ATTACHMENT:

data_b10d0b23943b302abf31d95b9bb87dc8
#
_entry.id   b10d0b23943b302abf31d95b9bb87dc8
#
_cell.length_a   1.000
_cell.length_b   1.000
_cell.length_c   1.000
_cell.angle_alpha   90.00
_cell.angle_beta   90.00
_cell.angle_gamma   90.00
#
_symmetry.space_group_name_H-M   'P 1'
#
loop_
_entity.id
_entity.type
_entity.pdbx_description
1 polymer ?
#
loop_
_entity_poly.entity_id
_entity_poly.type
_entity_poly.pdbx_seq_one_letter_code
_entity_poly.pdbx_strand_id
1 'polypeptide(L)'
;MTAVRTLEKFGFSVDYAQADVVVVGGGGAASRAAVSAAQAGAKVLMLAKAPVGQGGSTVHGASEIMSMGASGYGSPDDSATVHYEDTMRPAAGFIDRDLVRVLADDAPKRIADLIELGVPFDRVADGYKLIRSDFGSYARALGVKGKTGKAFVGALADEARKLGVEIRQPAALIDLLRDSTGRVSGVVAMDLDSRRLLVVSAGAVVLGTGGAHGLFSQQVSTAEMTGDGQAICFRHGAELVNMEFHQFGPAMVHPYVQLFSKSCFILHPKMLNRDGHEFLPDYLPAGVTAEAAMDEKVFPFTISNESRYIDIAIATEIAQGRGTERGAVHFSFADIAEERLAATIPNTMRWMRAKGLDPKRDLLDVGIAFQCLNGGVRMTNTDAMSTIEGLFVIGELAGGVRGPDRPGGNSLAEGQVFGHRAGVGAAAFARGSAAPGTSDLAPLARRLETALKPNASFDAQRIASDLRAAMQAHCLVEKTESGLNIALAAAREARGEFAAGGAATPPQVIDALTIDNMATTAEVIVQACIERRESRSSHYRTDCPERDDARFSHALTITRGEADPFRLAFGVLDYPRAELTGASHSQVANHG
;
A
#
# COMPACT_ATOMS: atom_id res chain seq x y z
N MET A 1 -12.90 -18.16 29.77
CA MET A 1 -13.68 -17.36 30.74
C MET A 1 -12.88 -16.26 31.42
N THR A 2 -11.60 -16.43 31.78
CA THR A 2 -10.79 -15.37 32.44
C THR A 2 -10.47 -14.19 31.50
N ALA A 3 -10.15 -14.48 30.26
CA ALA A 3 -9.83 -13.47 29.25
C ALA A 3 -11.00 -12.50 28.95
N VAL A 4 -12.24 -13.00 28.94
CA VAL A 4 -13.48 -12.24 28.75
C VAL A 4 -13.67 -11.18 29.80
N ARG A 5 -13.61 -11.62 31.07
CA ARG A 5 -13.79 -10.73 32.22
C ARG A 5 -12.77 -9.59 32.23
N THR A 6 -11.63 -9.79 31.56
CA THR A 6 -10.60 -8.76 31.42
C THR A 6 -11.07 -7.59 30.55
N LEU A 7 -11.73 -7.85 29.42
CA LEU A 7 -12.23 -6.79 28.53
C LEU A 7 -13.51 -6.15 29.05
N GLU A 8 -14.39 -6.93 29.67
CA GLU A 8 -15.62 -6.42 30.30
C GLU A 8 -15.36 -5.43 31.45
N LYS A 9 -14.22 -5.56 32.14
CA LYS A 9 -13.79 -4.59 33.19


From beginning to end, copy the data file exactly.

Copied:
data_b10d0b23943b302abf31d95b9bb87dc8
#
_entry.id   b10d0b23943b302abf31d95b9bb87dc8
#
_cell.length_a   1.000
_cell.length_b   1.000
_cell.length_c   1.000
_cell.angle_alpha   90.00
_cell.angle_beta   90.00
_cell.angle_gamma   90.00
#
_symmetry.space_group_name_H-M   'P 1'
#
loop_
_entity.id
_entity.type
_entity.pdbx_description
1 polymer ?
#
loop_
_entity_poly.entity_id
_entity_poly.type
_entity_poly.pdbx_seq_one_letter_code
_entity_poly.pdbx_strand_id
1 'polypeptide(L)'
;MTAVRTLEKFGFSVDYAQADVVVVGGGGAASRAAVSAAQAGAKVLMLAKAPVGQGGSTVHGASEIMSMGASGYGSPDDSATVHYEDTMRPAAGFIDRDLVRVLADDAPKRIADLIELGVPFDRVADGYKLIRSDFGSYARALGVKGKTGKAFVGALADEARKLGVEIRQPAALIDLLRDSTGRVSGVVAMDLDSRRLLVVSAGAVVLGTGGAHGLFSQQVSTAEMTGDGQAICFRHGAELVNMEFHQFGPAMVHPYVQLFSKSCFILHPKMLNRDGHEFLPDYLPAGVTAEAAMDEKVFPFTISNESRYIDIAIATEIAQGRGTERGAVHFSFADIAEERLAATIPNTMRWMRAKGLDPKRDLLDVGIAFQCLNGGVRMTNTDAMSTIEGLFVIGELAGGVRGPDRPGGNSLAEGQVFGHRAGVGAAAFARGSAAPGTSDLAPLARRLETALKPNASFDAQRIASDLRAAMQAHCLVEKTESGLNIALAAAREARGEFAAGGAATPPQVIDALTIDNMATTAEVIVQACIERRESRSSHYRTDCPERDDARFSHALTITRGEADPFRLAFGVLDYPRAELTGASHSQVANHG
;
A
#
# COMPACT_ATOMS: atom_id res chain seq x y z
N MET A 1 -12.90 -18.16 29.77
CA MET A 1 -13.68 -17.36 30.74
C MET A 1 -12.88 -16.26 31.42
N THR A 2 -11.60 -16.43 31.78
CA THR A 2 -10.79 -15.37 32.44
C THR A 2 -10.47 -14.19 31.50
N ALA A 3 -10.15 -14.48 30.26
CA ALA A 3 -9.83 -13.47 29.25
C ALA A 3 -11.00 -12.50 28.95
N VAL A 4 -12.24 -13.00 28.94
CA VAL A 4 -13.48 -12.24 28.75
C VAL A 4 -13.67 -11.18 29.80
N ARG A 5 -13.61 -11.62 31.07
CA ARG A 5 -13.79 -10.73 32.22
C ARG A 5 -12.77 -9.59 32.23
N THR A 6 -11.63 -9.79 31.56
CA THR A 6 -10.60 -8.76 31.42
C THR A 6 -11.07 -7.59 30.55
N LEU A 7 -11.73 -7.85 29.42
CA LEU A 7 -12.23 -6.79 28.53
C LEU A 7 -13.51 -6.15 29.05
N GLU A 8 -14.39 -6.93 29.67
CA GLU A 8 -15.62 -6.42 30.30
C GLU A 8 -15.36 -5.43 31.45
N LYS A 9 -14.22 -5.56 32.14
CA LYS A 9 -13.79 -4.59 33.19